e: enquiries @ wdmc.org.uk
Whickham and District Motor Club Limited

The Lake District Classic Rally – 25th June

The Lake District is one of the original and most popular historic rallies with tests, having been running for around 25 years. Holidays and other commitments have meant that Peter and I have not been able to do the rally since we started doing historic events back in 2011, but this year the date fell right and an entry was placed as soon as the regs were published.

Wigton Motor Club always seed their events by age of car with the oldest running first, so we were allocated car 3 in an entry of 35 historic and 25 Targa cars, plus reserves. The advantage of this is that there's usually little hanging around to start tests and you're amongst the first to lunch and dinner. The flip side is a very early start (a 5.15am alarm call) and a long wait between finishing and results going final.

The event was based at the Penrith Truck Stop, which also hosted the lunch halt and 3 of the 17 tests and after troublefree scrutineering we signed on and plotted the route. This was all by map reference with a degree of repetition - one mini roundabout was used 4 times during the day from 3 different directions of approach.

The morning leg included 9 tests and generally ran to the west of Penrith towards Keswick, with the afternoon leg heading to the south of Penrith for a further 8 tests.

At 10.06 we left MTC1 and went straight into the first test. A mainly slalom affair round the truck park where the main hazard was avoiding the myriad of AW Jenkinson wagons that lined the test. A trouble free run and a top 10 time was a good start to the event.

From here we went to Kirkbarrow Farm, a tight, Mini friendly test, with a covering in parts of bovine effluent to keep you on your toes. No problems here and it was on via a long link section through Pooley Bridge, alongside Ullswater and over Dockray to Test 3. The lake and fells looking stunning in the early summer sunshine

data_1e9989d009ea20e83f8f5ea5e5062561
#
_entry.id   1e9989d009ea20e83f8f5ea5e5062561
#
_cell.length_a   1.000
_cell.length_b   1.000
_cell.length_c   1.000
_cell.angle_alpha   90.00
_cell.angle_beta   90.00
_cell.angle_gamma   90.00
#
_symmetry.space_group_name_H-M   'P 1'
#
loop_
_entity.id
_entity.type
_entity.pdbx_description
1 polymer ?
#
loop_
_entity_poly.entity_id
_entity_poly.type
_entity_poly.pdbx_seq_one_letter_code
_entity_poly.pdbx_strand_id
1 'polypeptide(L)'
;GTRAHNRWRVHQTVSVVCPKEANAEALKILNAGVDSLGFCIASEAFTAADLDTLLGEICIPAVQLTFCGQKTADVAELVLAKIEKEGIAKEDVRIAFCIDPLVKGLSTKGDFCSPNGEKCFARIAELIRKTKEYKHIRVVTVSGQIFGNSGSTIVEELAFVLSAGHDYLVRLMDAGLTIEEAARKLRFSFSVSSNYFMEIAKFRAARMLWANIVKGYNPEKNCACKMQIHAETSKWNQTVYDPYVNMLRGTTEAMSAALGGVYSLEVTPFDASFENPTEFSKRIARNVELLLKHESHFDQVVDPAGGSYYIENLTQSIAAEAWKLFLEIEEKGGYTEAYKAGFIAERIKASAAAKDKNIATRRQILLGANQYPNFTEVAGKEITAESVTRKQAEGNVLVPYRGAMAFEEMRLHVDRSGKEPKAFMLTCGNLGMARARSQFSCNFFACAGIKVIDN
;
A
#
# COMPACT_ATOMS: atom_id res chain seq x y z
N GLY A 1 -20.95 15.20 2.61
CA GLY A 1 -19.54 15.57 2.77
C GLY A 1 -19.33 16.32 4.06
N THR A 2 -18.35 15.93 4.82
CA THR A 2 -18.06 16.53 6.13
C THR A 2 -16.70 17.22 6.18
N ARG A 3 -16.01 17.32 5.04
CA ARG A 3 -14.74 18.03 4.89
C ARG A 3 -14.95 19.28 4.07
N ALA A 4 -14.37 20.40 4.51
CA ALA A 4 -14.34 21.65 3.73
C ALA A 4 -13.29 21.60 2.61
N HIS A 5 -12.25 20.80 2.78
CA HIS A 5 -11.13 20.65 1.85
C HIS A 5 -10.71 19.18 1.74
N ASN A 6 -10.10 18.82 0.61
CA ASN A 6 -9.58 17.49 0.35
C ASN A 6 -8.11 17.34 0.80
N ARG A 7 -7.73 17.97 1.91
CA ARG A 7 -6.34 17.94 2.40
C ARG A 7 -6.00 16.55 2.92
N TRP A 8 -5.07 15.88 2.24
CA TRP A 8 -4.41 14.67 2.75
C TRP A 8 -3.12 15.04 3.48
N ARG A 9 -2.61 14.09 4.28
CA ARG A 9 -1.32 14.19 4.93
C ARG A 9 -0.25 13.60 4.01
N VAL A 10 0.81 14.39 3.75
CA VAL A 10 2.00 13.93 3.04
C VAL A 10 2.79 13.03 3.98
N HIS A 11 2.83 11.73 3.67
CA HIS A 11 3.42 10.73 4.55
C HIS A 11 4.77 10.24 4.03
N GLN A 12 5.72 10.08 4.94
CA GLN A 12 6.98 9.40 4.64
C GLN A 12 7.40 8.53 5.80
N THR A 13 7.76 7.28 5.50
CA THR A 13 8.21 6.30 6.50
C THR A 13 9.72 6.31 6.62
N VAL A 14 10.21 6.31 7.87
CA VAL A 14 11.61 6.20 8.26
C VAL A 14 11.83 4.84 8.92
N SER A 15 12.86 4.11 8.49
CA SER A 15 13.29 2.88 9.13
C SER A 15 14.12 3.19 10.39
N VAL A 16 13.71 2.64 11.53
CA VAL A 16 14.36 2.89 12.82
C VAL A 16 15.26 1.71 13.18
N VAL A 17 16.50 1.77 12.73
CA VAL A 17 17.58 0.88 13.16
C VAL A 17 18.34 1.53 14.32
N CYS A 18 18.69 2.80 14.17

Test 3 was Thorngill, a quarter mile forest track with a chicane in a lay-by, a convoluted 180 turn at the end and return to the start. The surface had a liberal covering of marbles which gave rise to a strange 'floaty' sensation and saw two cars visit the ditches.

From here it was on along the A66 for a couple of miles to Test 4, called simply 'Bridge'. This was a twisty single track private road with a viscious hump bridge that led up to the A66, followed by a 3 point turn over 2 stop astrides then return to the start. Peter admitted he didn't really get to grips with this one and we were only 16th fastest.

Test 5 more than made up for this, a fully loose test up the access road to the old Threlkeld Quarry, a loop round the quarry and back to the start. Really good fun this one with plenty of opportunity for hooning around!

Then it was a long wait to turn right back onto the A66 - the world and its mother seemed to be visiting the north lakes and the residents of the north lakes were leaving to make room for them! Once we'd got across the A66 it was into Threlkeld village for a test called Grapevine. A straightforward auto test round an industrial unit occupied by a wine merchant.

A long road section then took as back towards Penrith, first on the A66 and then onto the yellow former old road which runs parallel to the new road - accurate plotting was required here to make sure you got the code board that was cunningly (but predictably!) placed on the yellow - on through Greystoke village and back onto the A66 for a couple of hundred metres before turning off into Penrith Auction Mart for Tests 7 & 8.

Test 7 was in a high level car park, accessed via an Alpine style uphill hairpin right and exited via an even more fun downhill hairpin left. The test felt strangely slow but was good enough for 2nd fastest overall. Test 8 was a longer run round the perimeter of the site and at this point Peter decided he could do better by driving and navigating. The conversation half way round the test going something like this:

Me: "Left of K, 3 cone chicane and 90 right on exit."
Peter (by now on the 90 right): "What about those cones PP over there?"